Report on Aira (Japan) — 6 September-12 September 2023
Smithsonian Institution / US Geological Survey
Weekly Volcanic Activity Report, 6 September-12 September 2023
Managing Editor: Sally Sennert.
Please cite this report as:
Global Volcanism Program, 2023. Report on Aira (Japan) (Sennert, S, ed.). Weekly Volcanic Activity Report, 6 September-12 September 2023. Smithsonian Institution and US Geological Survey.
31.593°N, 130.657°E; summit elev. 1117 m
All times are local (unless otherwise noted)
JMA reported ongoing activity at both Minamidake Crater and Showa Crater (Aira Caldera’s Sakurajima volcano) during 4-11 September. Incandescence at Minamidake was observed nightly. Very small eruptive events occurred at both craters on 4 September. Sulfur dioxide emissions were slightly high at 1,600 tons per day on that same day. An explosion on 1512 on 9 September produced an ash plume that rose 800 m above the crater rim and ejected large blocks 500-700 m from the crater. Another explosion at 0018 on 11 September generated an ash plume that rose 1.1 km and ejected large blocks 300-500 m; an ash plume rose 1.3 km from an explosion at 1642 on that same day. The Alert Level remained at 3 (on a 5-level scale), and the public was warned to stay 2 km away from both craters.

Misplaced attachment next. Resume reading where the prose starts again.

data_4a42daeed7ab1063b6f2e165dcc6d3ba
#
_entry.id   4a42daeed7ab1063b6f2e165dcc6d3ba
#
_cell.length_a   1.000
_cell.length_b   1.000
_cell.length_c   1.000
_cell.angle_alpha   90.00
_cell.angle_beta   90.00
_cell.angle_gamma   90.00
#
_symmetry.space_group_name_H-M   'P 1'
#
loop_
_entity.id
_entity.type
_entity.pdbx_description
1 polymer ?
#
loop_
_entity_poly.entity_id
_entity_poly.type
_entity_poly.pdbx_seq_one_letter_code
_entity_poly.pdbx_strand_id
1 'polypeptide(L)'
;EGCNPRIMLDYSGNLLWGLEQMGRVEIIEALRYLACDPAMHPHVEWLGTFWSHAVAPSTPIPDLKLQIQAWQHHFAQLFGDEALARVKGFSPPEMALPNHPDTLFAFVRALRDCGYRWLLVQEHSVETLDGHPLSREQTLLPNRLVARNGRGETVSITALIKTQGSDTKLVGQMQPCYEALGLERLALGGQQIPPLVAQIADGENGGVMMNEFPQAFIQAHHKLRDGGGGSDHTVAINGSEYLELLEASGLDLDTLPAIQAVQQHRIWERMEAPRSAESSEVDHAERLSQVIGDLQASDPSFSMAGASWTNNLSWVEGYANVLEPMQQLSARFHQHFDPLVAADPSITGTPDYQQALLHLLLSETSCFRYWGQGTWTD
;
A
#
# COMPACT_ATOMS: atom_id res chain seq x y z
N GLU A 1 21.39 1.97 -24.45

Geological Summary. The Aira caldera in the northern half of Kagoshima Bay contains the post-caldera Sakurajima volcano, one of Japan's most active. Eruption of the voluminous Ito pyroclastic flow accompanied formation of the 17 x 23 km caldera about 22,000 years ago. The smaller Wakamiko caldera was formed during the early Holocene in the NE corner of the Aira caldera, along with several post-caldera cones. The construction of Sakurajima began about 13,000 years ago on the southern rim of Aira caldera and built an island that was finally joined to the Osumi Peninsula during the major explosive and effusive eruption of 1914. Activity at the Kitadake summit cone ended about 4850 years ago, after which eruptions took place at Minamidake. Frequent historical eruptions, recorded since the 8th century, have deposited ash on Kagoshima, one of Kyushu's largest cities, located across Kagoshima Bay only 8 km from the summit. The largest historical eruption took place during 1471-76.